The Trinbago Knight Riders have confirmed the players they have retained and signed ahead of the Republic Bank Caribbean Premier League (CPL) draft.

They have 15 confirmed players for the 2024 season and will have two emerging player spots to fill at the draft in July. 

The Knight Riders have signed Australian batter Tim David for the 2024 season. David has had success in the CPL in the past with the Saint Lucia Kings.

They have also secured the services of experienced and explosive England international Jason Roy who is set for his first taste of the CPL.

Roy is one of the world’s most travelled T20 players boasting stats of 9244 runs in 360 matches including six hundreds and 60 fifties at a strike rate of 141.60. 

USA international Ali Khan and Afghan spinner Waqar Salamkheil will return to the franchise for the 2024 season. The Knight Riders have also signed Ireland left arm seamer Josh Little who recently became the first Irish man to play in the IPL with the Gujarat Titans.

The Knight Riders have retained the core of Caribbean players that took them to the final at the 2023 tournament with Andre Russell, Kieron Pollard, Sunil Narine and Nicholas Pooran all back with the Trinidad franchise. 

The full list of retained and signed players for the Knight Riders are as follows: Kieron Pollard, Andre Russell, Sunil Narine, Nicholas Pooran, Keacy Carty, Tim David, Josh Little, Terrence Hinds, Mark Deyal, Jason Roy, Dwayne Bravo, Waqar Salamkheil, Jayden Seales.


Texas junior Ackelia Smith made history at the recently concluded NCAA Division I Outdoor Championships when she became the first Longhorn to ever sweep the horizontal jumps.

Smith first defended her title in the long-jump event on Thursday at Hayward Field in Eugene, Oregon with a mark of 6.79 meters, becoming the first Texas woman to win back-to-back titles in 18 years.

Two days later, the 22-year-old won the triple-jump title with a season’s best mark of 14.52m. 

In an interview with CITIUS MAG after her win in the triple jump, Smith, who is now a three-time NCAA Champion, expressed her joy at winning the double.

“I am so happy that I could come out there and get both of them done for my team and for myself. I was a little mopey about the long jump but I got back to the triple definitely took it out there,” she said.

“When I got to the triple jump I just told myself ‘hey, we’re here to compete.’ I was trying to get a personal best and, even though I did not get that, I was pretty consistent with my jumps,” she added.

In the long jump competition, half of Smith’s six attempts were fouls and her three legal jumps were the winning 6.79m, 5.21m and 6.77m.

She had a much better and more consistent showing in the triple jump, producing four legal jumps that all cleared 14m.

Smith says the key in the triple jump was to embrace the nervousness a bit more.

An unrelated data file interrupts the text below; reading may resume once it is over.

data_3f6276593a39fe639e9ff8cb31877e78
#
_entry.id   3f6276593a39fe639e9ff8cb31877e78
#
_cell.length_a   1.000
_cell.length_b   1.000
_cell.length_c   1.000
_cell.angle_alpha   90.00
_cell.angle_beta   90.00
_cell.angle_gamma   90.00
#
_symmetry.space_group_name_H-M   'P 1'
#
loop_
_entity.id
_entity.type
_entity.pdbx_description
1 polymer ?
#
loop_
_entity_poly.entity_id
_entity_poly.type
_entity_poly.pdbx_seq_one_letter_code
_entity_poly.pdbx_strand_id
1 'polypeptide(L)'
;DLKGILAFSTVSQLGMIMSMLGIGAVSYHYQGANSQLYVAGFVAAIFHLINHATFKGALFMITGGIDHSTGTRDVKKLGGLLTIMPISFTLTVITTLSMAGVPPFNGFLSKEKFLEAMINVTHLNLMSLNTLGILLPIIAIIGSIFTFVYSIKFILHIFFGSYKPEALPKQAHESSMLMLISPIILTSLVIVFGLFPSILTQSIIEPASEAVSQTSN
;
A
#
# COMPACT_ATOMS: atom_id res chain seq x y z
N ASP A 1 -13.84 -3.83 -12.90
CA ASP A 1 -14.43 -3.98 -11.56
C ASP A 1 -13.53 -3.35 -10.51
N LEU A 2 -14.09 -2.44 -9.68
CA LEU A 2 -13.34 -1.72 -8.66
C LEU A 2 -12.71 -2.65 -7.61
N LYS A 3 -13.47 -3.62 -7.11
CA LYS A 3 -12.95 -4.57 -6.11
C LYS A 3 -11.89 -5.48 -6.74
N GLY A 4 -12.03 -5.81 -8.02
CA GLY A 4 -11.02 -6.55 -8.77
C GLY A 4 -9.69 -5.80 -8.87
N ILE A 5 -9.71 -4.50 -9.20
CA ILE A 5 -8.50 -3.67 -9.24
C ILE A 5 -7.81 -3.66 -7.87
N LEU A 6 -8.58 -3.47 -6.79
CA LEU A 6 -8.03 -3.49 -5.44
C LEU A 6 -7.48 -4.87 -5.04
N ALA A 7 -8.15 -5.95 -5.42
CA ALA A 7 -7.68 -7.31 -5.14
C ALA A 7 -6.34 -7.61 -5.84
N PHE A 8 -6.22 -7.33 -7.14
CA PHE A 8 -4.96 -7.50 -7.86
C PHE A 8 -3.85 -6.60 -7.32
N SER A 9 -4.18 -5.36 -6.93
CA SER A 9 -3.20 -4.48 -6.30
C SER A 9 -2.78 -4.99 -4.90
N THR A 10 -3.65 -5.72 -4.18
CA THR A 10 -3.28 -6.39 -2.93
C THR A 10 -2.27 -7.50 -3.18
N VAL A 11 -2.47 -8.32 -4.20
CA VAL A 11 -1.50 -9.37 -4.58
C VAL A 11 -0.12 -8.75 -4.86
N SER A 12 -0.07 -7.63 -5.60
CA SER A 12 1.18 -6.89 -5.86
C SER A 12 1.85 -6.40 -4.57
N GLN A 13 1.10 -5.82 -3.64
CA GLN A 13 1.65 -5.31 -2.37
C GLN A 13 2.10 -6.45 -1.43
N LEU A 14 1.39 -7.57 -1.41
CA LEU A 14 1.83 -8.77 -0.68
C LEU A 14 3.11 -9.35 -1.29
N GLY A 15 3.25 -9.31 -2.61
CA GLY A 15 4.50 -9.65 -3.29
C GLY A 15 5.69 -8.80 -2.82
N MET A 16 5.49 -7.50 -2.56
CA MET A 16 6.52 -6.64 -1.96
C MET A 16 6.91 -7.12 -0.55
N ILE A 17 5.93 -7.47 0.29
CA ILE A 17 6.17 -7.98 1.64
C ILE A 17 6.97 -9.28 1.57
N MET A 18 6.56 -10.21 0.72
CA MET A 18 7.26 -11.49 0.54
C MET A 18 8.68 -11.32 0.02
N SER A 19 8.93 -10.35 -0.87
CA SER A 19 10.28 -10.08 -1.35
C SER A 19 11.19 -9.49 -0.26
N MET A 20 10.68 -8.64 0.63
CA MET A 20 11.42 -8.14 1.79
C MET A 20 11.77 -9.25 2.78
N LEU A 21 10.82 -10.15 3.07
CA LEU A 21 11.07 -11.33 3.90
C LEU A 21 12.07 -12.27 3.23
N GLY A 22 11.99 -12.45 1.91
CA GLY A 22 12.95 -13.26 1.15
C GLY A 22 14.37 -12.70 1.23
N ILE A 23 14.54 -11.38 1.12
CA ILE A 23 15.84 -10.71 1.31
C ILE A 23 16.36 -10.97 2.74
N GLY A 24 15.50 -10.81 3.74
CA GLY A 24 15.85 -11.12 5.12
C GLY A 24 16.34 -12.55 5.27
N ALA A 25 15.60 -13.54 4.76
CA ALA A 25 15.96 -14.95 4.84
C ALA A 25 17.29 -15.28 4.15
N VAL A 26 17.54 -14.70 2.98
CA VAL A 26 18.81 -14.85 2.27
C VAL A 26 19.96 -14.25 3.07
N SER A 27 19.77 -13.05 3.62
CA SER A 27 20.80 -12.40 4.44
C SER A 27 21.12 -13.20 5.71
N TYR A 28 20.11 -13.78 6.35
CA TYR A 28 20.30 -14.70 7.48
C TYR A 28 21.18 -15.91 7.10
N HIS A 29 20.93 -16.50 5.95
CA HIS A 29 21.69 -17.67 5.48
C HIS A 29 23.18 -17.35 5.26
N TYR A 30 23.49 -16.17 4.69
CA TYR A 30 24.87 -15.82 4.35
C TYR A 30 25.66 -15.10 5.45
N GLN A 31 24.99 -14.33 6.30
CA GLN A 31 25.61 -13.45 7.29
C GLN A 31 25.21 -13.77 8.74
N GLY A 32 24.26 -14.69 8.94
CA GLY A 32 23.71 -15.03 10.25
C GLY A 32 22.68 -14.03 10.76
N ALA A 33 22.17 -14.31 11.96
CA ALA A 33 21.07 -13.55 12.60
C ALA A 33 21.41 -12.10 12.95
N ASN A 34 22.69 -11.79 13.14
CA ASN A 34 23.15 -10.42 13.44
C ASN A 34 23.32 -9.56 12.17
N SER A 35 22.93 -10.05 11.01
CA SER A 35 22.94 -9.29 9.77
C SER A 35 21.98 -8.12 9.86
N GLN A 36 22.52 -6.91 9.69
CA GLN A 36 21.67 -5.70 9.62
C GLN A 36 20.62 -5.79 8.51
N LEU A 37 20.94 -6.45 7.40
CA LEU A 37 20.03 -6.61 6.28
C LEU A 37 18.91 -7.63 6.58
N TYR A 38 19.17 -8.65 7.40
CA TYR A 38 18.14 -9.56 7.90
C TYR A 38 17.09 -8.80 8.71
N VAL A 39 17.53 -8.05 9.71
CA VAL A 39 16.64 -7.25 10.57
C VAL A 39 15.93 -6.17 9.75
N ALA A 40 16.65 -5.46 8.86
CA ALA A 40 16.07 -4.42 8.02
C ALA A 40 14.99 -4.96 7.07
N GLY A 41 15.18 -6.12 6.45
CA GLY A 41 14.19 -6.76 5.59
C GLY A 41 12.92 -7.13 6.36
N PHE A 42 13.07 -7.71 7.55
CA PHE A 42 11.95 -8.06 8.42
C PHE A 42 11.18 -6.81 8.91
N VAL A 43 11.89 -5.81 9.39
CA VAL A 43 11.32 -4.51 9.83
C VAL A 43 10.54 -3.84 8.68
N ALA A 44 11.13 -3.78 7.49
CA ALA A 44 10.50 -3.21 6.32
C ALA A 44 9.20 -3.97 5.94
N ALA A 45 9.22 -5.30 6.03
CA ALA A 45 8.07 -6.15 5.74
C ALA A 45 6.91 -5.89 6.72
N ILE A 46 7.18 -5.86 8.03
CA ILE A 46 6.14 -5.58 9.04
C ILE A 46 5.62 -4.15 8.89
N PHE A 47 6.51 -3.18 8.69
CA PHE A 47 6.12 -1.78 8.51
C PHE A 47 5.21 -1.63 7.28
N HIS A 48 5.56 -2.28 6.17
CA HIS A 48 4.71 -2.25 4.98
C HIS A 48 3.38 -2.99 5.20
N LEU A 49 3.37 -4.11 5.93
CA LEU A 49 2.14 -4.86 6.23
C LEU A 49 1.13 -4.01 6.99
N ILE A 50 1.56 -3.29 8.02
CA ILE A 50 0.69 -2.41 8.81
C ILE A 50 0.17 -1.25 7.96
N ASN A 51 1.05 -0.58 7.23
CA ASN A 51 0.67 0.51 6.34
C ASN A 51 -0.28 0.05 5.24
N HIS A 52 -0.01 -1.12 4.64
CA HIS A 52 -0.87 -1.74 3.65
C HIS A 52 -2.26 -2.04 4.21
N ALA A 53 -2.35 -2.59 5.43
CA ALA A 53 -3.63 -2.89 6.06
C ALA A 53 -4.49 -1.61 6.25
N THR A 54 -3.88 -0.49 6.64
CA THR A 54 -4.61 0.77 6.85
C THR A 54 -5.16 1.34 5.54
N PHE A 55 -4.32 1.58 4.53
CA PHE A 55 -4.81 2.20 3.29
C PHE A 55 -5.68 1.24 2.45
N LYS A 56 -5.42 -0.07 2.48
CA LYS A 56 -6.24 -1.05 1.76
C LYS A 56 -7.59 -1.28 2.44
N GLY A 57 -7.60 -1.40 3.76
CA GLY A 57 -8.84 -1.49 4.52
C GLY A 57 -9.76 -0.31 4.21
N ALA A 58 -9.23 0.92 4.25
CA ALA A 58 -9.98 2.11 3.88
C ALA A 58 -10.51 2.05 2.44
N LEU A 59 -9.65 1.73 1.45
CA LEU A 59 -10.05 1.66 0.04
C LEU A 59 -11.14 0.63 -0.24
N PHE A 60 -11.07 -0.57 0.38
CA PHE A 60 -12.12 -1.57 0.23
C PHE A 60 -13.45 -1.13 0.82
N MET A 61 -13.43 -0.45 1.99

“I re-evaluated what I did for the long jump and realized that I might’ve been a bit too comfortable so I went out there trying to be more anxious and keep that edge. That’s what pushed me through out there,” she said.

Smith is a part of a golden generation of young Jamaican jumpers and sees a bright future for the island nation in the discipline.

“Growing up I used to hear about Kimberly Williams then after Kimberly came Shanieka (Ricketts). I’ve been looking up to these ladies and it’s been great to see the Jamaican jumps growing, especially the triple because not many people do the triple,” she said.

“It’s good to see actual growth and I’ve seen a lot more Jamaicans competing here at the championships. I think it’s wonderful for the future. Even on the guys side, it definitely looks good for Jamaica in the jumps,” Smith added.

Her next goal is to make it onto Jamaica’s team to the Paris Olympics and, hopefully, find herself on the podium at those Games.

The Jamaican trials are set for June 27-30 at the National Stadium in Kingston.





Jamaican sprint legend Usain Bolt recently revealed that he considered coming out of retirement after being offered a lucrative deal by Björn Gulden, the then-CEO of Puma, two years after he hung up his spikes in 2017. The revelation came during an interview on Drive on talkSPORT ahead of the Soccer Aid 2024 charity match.

Soccer Aid 2024 took place at Chelsea FC’s Stamford Bridge stadium on Sunday, June 9, where Bolt once again captain the World XI FC team.

Speaking with talkSPORT ahead of his sixth Soccer Aid match, Bolt expressed his enthusiasm for football and the annual charity event. Despite his undeniable love for football, it was in track and field where Bolt truly made his mark. The conversation shifted to sprinting, where the eight-time Olympic gold medallist disclosed that he considered a return to the sport following his retirement in 2017.

Bolt shared that two years after retiring, he was approached with an enticing offer by Adidas CEO Björn Gulden, who was the Chief Executive of Puma at the time. Although the idea of returning to the track intrigued him, Bolt’s coach was firmly against it.

“My coach told me, he said to me, ‘Listen, if you’re gonna retire, that’s it. I’m not gonna coach you again. This is it; there’s no coming back after this.’ So when I went to him, he was like, ‘No, absolutely not,’” Bolt explained. “I would do it because when you go away from the sport then you start missing it.”